This study proposes and assesses an alternative explanation of the changes in the relationship between presidential and House of Representatives election results during the last century. Jeffrey M. Stonecash argues that the separation of presidential and House election results that occurred from the 1960s to 1980 was a party-driven process, with both parties seeking to change their electoral base. Republicans sought a more conservative electoral base to counter what they saw as disturbing liberal trends in the nation. Democrats sought to reduce their reliance on the South and its conservativism. Presidential and House election results changed at different rates, creating an appearance that they were unconnected, but they eventually came together. Although many saw these changes in election results as evidence of parties' decline, this study reaffirms their position as central actors in bringing about change.
|Publisher:||Cambridge University Press|
|Product dimensions:||6.00(w) x 8.90(h) x 0.60(d)|
About the Author
Table of ContentsPart I. Election Patterns and Interpretive Frameworks: 1. Disconnecting and reconnecting presidential-House election results; 2. The study of presidential-House elections; 3. Reconsidering conclusions: a critique; 4. Explaining change: the role of party pursuits; Part II. Explaining a Changing Relationship: 5. The Democratic pursuit of the North; 6. Expanding the Democratic base; 7. Republican and Democratic pursuits of new constituents; 8. The consequences of changing electoral bases; 9. Regional patterns of change; 10. Realignment and converging election results; 11. Party pursuits and American democracy; Appendix I. Presidential-House election data by House districts; Appendix II. The presidential-House relationship and uncontested House races; Appendix III. Alternative explanations of change.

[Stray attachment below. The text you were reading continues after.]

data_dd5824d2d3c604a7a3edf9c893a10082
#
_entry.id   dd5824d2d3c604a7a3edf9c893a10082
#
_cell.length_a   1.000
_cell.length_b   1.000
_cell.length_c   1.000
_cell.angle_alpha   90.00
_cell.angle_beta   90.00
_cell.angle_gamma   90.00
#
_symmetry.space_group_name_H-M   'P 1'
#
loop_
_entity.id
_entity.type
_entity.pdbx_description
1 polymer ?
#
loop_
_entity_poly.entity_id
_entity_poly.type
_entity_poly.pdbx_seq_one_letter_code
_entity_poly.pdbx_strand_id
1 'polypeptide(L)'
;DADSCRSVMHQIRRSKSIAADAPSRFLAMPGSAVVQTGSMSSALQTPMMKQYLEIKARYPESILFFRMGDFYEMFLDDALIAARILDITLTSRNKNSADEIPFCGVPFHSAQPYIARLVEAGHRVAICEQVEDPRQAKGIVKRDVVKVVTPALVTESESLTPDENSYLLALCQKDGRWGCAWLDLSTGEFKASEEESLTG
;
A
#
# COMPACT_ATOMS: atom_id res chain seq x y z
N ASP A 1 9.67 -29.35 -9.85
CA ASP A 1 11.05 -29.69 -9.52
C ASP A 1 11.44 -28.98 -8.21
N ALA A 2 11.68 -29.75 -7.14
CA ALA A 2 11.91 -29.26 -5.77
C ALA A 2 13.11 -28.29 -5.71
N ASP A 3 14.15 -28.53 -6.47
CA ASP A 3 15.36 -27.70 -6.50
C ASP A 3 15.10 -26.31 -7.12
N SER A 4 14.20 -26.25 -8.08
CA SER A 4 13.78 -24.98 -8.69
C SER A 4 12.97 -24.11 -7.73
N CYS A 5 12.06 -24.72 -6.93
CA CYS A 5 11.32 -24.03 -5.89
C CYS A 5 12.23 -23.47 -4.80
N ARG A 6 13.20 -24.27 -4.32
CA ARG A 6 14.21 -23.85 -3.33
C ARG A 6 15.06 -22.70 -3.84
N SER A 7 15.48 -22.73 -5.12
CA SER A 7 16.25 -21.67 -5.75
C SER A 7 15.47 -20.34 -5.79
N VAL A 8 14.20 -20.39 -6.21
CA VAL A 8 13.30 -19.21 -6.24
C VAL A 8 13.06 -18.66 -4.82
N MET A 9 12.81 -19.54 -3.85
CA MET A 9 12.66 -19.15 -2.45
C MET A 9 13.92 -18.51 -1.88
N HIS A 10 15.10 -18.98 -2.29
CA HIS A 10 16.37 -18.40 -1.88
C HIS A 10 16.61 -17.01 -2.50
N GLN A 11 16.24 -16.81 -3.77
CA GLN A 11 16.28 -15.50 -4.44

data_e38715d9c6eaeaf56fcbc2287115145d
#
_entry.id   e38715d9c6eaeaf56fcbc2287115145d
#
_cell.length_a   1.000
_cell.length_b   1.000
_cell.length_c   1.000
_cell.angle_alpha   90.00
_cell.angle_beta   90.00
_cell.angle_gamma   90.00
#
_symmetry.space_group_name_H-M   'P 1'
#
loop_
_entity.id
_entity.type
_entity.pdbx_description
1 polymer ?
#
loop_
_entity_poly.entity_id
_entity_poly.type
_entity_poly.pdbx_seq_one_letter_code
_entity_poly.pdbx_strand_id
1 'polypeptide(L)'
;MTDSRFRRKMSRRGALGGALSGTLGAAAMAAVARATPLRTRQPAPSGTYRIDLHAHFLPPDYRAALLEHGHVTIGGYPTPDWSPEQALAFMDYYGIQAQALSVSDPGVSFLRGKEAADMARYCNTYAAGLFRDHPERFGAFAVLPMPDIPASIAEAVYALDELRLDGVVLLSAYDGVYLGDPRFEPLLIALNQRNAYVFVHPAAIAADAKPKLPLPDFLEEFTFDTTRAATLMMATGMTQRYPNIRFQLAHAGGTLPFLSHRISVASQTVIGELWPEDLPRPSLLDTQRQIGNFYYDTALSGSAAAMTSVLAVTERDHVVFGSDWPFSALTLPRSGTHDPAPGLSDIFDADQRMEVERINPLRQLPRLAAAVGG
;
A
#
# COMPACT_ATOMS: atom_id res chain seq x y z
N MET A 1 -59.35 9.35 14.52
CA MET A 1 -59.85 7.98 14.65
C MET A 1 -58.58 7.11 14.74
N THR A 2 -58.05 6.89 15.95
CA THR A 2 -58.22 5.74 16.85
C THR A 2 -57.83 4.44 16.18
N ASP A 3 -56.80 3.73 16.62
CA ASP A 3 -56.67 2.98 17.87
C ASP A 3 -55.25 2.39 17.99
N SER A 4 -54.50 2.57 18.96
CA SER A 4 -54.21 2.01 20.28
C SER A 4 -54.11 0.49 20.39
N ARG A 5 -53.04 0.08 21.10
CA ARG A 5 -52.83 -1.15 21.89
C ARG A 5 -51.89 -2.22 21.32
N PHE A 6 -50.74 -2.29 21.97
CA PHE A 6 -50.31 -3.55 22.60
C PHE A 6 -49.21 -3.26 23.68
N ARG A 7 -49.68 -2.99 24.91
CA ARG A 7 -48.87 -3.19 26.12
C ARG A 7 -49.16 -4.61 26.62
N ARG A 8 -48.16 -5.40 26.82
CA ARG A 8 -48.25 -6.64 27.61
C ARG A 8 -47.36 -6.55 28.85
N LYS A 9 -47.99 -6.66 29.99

What People are Saying About This
“A valuable historical perspective. . . . Stonecash demonstrates that the decline and reemergence of the connection between presidential and U.S. House elections over the past sixty years was a product of shifts in the ideological underpinnings of the American party system – driven by party leaders. A must read for anyone wanting to understand our current polarized party system.” – Alan Abramowitz, Emory University
“Stonecash has unified previously divergent findings by taking a simple but often untried tack. His book looks at elections from the point of view of the parties that shape campaigns, instead of merely from the point of view of voters who respond to them.” – Hans Noel, Georgetown University